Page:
Creating an association, how and why?

Associations must pursue a non-profit purpose, but the law allows them to engage in commercial activities to finance their operations. However, this legal form prohibits a profit motive. How can one define the limit between resources necessary for the functioning of an association and profits?

A person stacks small wooden rectangles.

Switzerland has nearly 100,000 associations. These legal entities are created by at least two partners, who can be both legal and natural persons but, unlike capital companies, have "no economic goals," according to Article 60, paragraph 1 of the Civil Code.

However, if its ideal purpose is proven, and its statutes are well-established, any association has the right to conduct commercial activities, provided that these activities exclusively serve to finance activities that contribute to non-profit objectives.

To clearly separate authorized commercial activities from abusive ones, "it is necessary to distinguish between goals and means, explains Loïc Pfister, a lawyer specializing in association and foundation law at LPPV Avocats in Lausanne. The most typical example is probably an association that sells T-shirts, with the profits from sales going into the association's coffers."

Balance between means and goals

The association must limit itself to reasonable means that do not cause conflicts of interest between income sources and the pursued goal. "According to jurisprudence, in principle, means should not take precedence over objectives," says Loïc Pfister.

For example, the Swiss Cleantech Association, founded in 2009 and based in Zurich, advocates for creating conditions for an economy that addresses climate issues and facilitates dialogue among member companies on this subject.

The association organizes its activities mainly around think tanks and events - sometimes in partnership with companies and in discussions with scientific communities - to find business models compatible with carbon neutrality and promote them to political actors. Its co-director, Christian Zeyer, acknowledges that the balance between means and goals sometimes requires discussion. "We have a charter that defines the objectives we pursue (e.g., the implementation of the Paris Agreement but also the defense of the market economy), and we refer to it to define the limit of conceivable commercial activities."

Importance of contributions

For Christian Zeyer, the financial participation of the 600 member companies - active in fields such as civil engineering, recycling, banking, electricity production, and bicycle delivery services - remains crucial. Their contribution lies primarily in dues. "Some of them sometimes participate in the financing of more specific projects. For example, we recently conducted a study on financing guarantees for building renovation works, to which several of our members contributed," adds Christian Zeyer.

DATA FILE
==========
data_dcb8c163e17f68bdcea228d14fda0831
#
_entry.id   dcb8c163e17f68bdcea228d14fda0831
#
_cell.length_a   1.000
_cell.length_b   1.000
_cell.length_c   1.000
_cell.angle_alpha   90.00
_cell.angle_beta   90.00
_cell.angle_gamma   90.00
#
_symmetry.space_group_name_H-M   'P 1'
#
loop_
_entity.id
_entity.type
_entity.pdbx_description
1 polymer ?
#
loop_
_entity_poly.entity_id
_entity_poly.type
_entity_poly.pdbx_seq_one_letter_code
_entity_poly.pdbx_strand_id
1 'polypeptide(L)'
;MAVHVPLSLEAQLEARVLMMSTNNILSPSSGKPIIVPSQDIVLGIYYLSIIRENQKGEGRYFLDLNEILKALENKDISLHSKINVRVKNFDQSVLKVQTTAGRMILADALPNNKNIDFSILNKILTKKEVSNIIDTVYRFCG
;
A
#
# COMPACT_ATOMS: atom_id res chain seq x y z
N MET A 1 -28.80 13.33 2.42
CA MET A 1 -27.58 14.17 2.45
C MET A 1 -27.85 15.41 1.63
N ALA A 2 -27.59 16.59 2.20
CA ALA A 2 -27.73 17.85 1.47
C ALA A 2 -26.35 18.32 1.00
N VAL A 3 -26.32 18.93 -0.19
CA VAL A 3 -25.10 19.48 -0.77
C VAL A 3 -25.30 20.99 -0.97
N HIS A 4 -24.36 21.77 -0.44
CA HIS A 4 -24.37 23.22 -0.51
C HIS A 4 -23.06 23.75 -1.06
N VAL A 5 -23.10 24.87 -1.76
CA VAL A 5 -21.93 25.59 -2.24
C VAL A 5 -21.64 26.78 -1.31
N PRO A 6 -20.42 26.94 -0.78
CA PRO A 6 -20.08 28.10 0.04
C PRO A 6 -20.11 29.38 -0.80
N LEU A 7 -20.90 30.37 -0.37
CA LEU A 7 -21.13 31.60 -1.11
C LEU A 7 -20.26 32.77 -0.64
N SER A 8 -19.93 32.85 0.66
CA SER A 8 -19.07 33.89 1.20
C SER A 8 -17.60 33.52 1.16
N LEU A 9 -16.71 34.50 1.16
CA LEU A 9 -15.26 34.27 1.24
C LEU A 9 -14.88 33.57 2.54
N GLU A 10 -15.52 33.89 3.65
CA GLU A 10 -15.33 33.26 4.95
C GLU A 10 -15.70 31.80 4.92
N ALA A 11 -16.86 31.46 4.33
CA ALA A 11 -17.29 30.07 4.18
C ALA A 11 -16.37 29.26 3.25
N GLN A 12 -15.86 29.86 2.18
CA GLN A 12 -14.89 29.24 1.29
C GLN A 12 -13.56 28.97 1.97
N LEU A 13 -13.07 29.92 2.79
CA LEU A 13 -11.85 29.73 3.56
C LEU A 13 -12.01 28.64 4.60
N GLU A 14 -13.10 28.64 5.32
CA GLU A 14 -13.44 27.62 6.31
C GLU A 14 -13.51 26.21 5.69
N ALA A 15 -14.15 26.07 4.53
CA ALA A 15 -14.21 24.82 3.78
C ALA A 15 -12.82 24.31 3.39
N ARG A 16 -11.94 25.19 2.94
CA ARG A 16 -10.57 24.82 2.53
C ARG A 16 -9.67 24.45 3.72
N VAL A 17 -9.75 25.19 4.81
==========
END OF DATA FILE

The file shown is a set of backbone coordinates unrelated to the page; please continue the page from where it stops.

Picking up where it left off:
Registration in the commercial register

Every association must have statutes, but its structure is distinguished by its great flexibility compared to other forms of companies. "It is enough for two people to sign statutes that they have written themselves," summarizes Loïc Pfister.

In the case of commercial activity, registration in the commercial register is mandatory. From a certain volume of activity, the association is obliged to submit its accounts to an accredited audit body. This is the case when at least two of the following three criteria are met: balance sheet total of CHF 10 million, turnover of CHF 20 million, and 50 full-time equivalent jobs.

In some cases, committees decide to create salaried positions when volunteer work is no longer sufficient to manage and operate the association. Like other companies, the association must then observe labor laws.

Tax exemptions

Recognized public utility associations can benefit from tax exemptions. This exemption can be granted even in the case of commercial activity, provided that committee members work voluntarily within the association.

Since 2023, tax exemptions apply only to non-profit organizations active locally in Switzerland or physically present in the foreign region where they conduct their statutory activities. Simply providing financial support from Swiss entities to foreign institutions is no longer sufficient to justify a tax exemption.


On the theme

Association or foundation

Organizing a company around an ideal purpose may lead to the creation of a foundation. However, in terms of governance, the two entities are very different: "While the association allows democratic management that gives each member a voice, the foundation is organized around assets governed exclusively by a foundation council, which is often re-elected," explains Loïc Pfister. Having this capital provides a certain advantage to the foundation: "In general, this legal form has better credibility than the association."

Can these two legal forms work in symbiosis? "A typical example is a museum managed by a foundation and supported by an association - often titled 'friends of.' This combination allows optimal capital management while allowing the non-profit cultural aspect to play a decisive role in the museum's operation."

Last modification 04.10.2023

Top of page

News and useful information for founders and entrepreneurs.